Riggall said he isn't familiar with the design history behind the machines, but noted that new models aren't being designed now because optical scanning systems that use paper ballots are growing in popularity. More states are moving to optically scanned paper ballots because they offer a paper trail of every vote cast in case a recount is needed.
Since new touch-screen machines aren't being designed, no usability studies are being done to improve existing designs, he said.
Ken Fields, a spokesman for Election Systems & Software said in an e-mail reply that "certainly, the equipment is designed with voters in mind. I can assure you that in the national level certification process that's taken place before the equipment is ever used, there's great attention paid to the manner in which the technology is going to be used," he said.
ES&S' iVotronic touch-screen machines are designed to prominently display a voter's candidate choices so that they can be reviewed before the ballot is cast, he said. "If the iVotronic has captured what the voter did not intend to convey, but what the voter may have accidentally or inadvertently selected, then the voter is able to see the selection and easily change it if necessary. Every voter has multiple opportunities to see and validate the captured selection prior to casting a ballot."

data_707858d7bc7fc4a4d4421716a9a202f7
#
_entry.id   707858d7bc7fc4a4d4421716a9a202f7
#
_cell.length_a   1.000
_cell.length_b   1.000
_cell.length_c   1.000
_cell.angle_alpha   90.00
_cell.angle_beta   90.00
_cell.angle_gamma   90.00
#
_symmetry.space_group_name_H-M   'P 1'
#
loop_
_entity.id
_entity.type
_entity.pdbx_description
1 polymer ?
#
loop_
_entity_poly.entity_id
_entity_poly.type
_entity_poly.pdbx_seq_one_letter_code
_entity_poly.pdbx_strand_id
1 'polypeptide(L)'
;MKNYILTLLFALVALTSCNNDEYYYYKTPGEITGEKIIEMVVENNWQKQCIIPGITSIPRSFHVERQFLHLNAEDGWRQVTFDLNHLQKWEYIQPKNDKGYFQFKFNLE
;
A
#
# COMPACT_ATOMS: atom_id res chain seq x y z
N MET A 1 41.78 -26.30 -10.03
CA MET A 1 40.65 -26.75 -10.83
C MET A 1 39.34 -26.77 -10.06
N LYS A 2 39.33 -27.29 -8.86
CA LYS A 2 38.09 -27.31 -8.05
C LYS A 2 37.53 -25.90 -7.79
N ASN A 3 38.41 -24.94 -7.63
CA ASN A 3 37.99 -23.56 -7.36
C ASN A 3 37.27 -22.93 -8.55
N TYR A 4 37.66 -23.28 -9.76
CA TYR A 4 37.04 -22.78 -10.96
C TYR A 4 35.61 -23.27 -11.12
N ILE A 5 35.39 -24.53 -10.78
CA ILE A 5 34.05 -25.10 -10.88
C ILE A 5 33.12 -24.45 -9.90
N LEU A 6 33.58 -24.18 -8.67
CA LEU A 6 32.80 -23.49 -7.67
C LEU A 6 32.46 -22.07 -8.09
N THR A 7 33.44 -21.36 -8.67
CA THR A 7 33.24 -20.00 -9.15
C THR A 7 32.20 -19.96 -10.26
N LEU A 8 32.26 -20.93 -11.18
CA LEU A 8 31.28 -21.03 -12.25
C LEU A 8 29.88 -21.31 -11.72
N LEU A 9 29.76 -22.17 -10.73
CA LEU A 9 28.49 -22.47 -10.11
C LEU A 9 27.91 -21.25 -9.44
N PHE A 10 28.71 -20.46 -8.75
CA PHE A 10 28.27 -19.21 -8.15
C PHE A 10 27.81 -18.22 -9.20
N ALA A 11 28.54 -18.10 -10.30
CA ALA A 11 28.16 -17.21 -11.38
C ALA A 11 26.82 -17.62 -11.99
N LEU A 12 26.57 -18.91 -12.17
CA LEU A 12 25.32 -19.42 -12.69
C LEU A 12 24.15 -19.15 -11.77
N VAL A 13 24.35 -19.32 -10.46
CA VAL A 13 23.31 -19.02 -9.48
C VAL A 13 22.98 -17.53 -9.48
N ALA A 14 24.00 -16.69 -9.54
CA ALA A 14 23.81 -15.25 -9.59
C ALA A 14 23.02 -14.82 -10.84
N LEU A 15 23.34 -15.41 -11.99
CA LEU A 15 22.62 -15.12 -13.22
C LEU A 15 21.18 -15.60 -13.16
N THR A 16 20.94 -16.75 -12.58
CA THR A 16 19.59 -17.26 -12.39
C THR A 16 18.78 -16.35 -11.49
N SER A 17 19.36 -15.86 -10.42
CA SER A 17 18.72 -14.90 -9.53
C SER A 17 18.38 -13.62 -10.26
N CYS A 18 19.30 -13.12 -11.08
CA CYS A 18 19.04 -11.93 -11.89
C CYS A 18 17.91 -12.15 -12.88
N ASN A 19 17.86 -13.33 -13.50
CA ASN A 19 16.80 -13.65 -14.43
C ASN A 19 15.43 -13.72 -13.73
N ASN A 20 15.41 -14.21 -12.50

Peter Lichtenheld, director of operations for vendor Hart InterCivic in Texas, said his company doesn't build or sell touch-screen machines because it felt that existing technologies weren't "up to snuff" when they were created. That could change, he said, because new touch-screen technologies like those used in Apple's iPod music players and iPhone, have shown maturity.
Hart's eSlate voting machines rely on a mechanical wheel that's used to select voting categories, and a button that makes a voter's selection.
When voters are given a chance to try various voting machines in government open houses, he said, the voters often prefer touch-screen devices because they are simple and have a familiar interface. The problem, he said, is that existing technologies are not as reliable as mechanical systems like those used in the eSlate.
"Have you ever used a signature pad" on an electronic check-out system in a retail store, he asked. "It looks nothing like your real signature 99 percent of the time. It looks like crap. That's why we don't use touch-screens."